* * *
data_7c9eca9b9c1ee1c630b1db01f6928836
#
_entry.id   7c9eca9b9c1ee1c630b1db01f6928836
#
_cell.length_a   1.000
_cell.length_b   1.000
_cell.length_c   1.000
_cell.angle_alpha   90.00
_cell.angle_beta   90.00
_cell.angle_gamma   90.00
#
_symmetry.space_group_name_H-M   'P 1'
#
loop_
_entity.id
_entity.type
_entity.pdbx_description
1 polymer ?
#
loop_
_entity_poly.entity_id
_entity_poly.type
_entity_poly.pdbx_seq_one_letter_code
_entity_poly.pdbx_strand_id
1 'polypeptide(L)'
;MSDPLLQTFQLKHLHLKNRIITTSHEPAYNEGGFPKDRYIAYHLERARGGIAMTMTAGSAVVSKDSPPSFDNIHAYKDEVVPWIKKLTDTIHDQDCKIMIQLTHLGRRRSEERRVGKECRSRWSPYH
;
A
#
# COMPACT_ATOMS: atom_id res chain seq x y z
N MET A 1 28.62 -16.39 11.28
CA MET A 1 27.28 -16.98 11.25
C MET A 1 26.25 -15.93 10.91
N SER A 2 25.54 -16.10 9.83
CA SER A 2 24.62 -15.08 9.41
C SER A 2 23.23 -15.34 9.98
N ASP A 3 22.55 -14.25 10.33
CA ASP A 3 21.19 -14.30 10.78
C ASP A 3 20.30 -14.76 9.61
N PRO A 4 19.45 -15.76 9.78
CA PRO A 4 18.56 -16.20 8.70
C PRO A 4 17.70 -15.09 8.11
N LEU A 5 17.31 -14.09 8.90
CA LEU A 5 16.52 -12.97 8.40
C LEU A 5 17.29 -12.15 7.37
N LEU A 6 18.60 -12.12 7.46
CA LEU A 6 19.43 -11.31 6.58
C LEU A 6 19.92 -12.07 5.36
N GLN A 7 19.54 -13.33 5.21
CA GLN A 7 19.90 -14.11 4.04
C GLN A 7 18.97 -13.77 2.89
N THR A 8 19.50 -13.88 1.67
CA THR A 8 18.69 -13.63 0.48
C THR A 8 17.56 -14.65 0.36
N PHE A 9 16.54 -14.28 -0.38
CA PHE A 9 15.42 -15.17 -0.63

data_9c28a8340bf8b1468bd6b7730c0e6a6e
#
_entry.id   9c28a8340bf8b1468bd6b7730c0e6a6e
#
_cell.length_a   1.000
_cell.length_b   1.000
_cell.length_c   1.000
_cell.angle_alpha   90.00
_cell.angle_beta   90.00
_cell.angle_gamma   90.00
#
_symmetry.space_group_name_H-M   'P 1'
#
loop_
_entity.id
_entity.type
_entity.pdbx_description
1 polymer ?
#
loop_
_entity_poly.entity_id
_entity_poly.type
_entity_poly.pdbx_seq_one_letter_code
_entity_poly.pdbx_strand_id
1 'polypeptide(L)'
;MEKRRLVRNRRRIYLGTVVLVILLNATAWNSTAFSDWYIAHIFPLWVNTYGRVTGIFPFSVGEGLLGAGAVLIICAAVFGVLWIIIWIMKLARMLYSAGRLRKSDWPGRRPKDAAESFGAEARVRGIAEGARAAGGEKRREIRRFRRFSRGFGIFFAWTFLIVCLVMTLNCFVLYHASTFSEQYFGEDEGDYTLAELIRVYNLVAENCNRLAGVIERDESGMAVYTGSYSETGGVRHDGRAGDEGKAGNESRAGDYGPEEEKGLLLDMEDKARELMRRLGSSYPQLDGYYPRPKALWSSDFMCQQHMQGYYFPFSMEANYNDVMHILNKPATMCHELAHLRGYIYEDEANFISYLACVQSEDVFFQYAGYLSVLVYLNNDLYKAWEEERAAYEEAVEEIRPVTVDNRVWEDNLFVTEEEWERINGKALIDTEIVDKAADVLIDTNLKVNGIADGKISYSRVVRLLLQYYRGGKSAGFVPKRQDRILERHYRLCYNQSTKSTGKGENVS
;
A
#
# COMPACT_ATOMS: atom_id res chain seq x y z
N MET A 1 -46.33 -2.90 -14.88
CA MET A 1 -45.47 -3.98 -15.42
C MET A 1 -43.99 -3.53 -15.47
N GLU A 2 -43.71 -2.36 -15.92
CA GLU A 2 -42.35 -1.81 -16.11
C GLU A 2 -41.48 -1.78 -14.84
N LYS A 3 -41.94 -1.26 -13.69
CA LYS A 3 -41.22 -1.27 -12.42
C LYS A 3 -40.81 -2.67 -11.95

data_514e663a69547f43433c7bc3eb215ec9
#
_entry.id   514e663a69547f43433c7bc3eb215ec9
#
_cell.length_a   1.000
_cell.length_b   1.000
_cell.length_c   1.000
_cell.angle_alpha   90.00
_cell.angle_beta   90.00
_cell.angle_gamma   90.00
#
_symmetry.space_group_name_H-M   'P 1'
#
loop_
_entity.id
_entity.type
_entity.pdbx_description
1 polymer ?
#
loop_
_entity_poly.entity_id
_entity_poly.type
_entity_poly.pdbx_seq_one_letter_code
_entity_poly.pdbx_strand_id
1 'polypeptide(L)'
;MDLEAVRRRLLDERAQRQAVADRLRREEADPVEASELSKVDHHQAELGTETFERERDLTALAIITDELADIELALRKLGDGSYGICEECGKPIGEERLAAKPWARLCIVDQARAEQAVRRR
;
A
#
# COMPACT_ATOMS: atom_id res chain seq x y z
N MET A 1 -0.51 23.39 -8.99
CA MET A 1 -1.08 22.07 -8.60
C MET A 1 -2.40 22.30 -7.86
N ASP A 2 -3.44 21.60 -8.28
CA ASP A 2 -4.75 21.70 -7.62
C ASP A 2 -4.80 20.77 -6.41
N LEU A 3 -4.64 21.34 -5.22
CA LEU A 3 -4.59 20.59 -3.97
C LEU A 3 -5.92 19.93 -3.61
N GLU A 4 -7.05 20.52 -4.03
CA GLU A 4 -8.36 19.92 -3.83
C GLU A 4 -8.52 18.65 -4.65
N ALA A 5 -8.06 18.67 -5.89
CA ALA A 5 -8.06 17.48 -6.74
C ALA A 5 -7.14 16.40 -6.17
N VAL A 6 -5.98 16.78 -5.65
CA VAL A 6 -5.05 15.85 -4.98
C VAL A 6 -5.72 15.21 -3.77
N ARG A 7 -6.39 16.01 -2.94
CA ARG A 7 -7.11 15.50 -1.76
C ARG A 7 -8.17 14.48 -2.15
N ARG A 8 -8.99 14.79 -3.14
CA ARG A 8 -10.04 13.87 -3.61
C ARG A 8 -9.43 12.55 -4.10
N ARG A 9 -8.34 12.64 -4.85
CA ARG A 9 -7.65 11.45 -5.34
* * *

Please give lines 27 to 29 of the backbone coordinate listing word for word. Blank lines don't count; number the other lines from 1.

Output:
;
A
#